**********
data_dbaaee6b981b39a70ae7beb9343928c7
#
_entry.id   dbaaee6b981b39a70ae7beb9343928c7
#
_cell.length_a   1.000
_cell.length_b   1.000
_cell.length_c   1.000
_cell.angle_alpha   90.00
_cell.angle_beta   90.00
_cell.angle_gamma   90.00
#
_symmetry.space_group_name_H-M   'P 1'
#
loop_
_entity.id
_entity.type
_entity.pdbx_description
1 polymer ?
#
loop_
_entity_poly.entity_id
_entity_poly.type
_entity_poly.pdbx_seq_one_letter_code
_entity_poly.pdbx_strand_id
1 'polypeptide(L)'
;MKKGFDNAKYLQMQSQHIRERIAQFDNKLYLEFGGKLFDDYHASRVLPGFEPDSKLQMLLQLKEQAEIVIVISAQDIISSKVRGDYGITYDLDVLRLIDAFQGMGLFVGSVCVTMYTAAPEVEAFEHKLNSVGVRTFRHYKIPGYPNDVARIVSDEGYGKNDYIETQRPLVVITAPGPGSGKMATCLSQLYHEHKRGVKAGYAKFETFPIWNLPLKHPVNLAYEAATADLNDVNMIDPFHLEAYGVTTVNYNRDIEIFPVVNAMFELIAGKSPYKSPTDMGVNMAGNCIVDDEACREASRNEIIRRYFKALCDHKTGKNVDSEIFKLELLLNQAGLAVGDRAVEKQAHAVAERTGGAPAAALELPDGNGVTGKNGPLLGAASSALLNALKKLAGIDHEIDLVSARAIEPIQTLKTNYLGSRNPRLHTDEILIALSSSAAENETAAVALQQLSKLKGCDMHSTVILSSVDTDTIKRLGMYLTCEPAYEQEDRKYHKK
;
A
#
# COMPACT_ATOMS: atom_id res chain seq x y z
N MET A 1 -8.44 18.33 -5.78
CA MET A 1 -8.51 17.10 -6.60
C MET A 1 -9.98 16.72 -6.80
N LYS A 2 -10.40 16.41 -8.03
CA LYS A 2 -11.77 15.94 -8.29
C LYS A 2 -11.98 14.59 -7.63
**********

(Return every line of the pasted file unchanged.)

data_dbaaee6b981b39a70ae7beb9343928c7
#
_entry.id   dbaaee6b981b39a70ae7beb9343928c7
#
_cell.length_a   1.000
_cell.length_b   1.000
_cell.length_c   1.000
_cell.angle_alpha   90.00
_cell.angle_beta   90.00
_cell.angle_gamma   90.00
#
_symmetry.space_group_name_H-M   'P 1'
#
loop_
_entity.id
_entity.type
_entity.pdbx_description
1 polymer ?
#
loop_
_entity_poly.entity_id
_entity_poly.type
_entity_poly.pdbx_seq_one_letter_code
_entity_poly.pdbx_strand_id
1 'polypeptide(L)'
;MKKGFDNAKYLQMQSQHIRERIAQFDNKLYLEFGGKLFDDYHASRVLPGFEPDSKLQMLLQLKEQAEIVIVISAQDIISSKVRGDYGITYDLDVLRLIDAFQGMGLFVGSVCVTMYTAAPEVEAFEHKLNSVGVRTFRHYKIPGYPNDVARIVSDEGYGKNDYIETQRPLVVITAPGPGSGKMATCLSQLYHEHKRGVKAGYAKFETFPIWNLPLKHPVNLAYEAATADLNDVNMIDPFHLEAYGVTTVNYNRDIEIFPVVNAMFELIAGKSPYKSPTDMGVNMAGNCIVDDEACREASRNEIIRRYFKALCDHKTGKNVDSEIFKLELLLNQAGLAVGDRAVEKQAHAVAERTGGAPAAALELPDGNGVTGKNGPLLGAASSALLNALKKLAGIDHEIDLVSARAIEPIQTLKTNYLGSRNPRLHTDEILIALSSSAAENETAAVALQQLSKLKGCDMHSTVILSSVDTDTIKRLGMYLTCEPAYEQEDRKYHKK
;
A
#
# COMPACT_ATOMS: atom_id res chain seq x y z
N MET A 1 -8.44 18.33 -5.78
CA MET A 1 -8.51 17.10 -6.60
C MET A 1 -9.98 16.72 -6.80
N LYS A 2 -10.40 16.41 -8.03
CA LYS A 2 -11.77 15.94 -8.29
C LYS A 2 -11.98 14.59 -7.63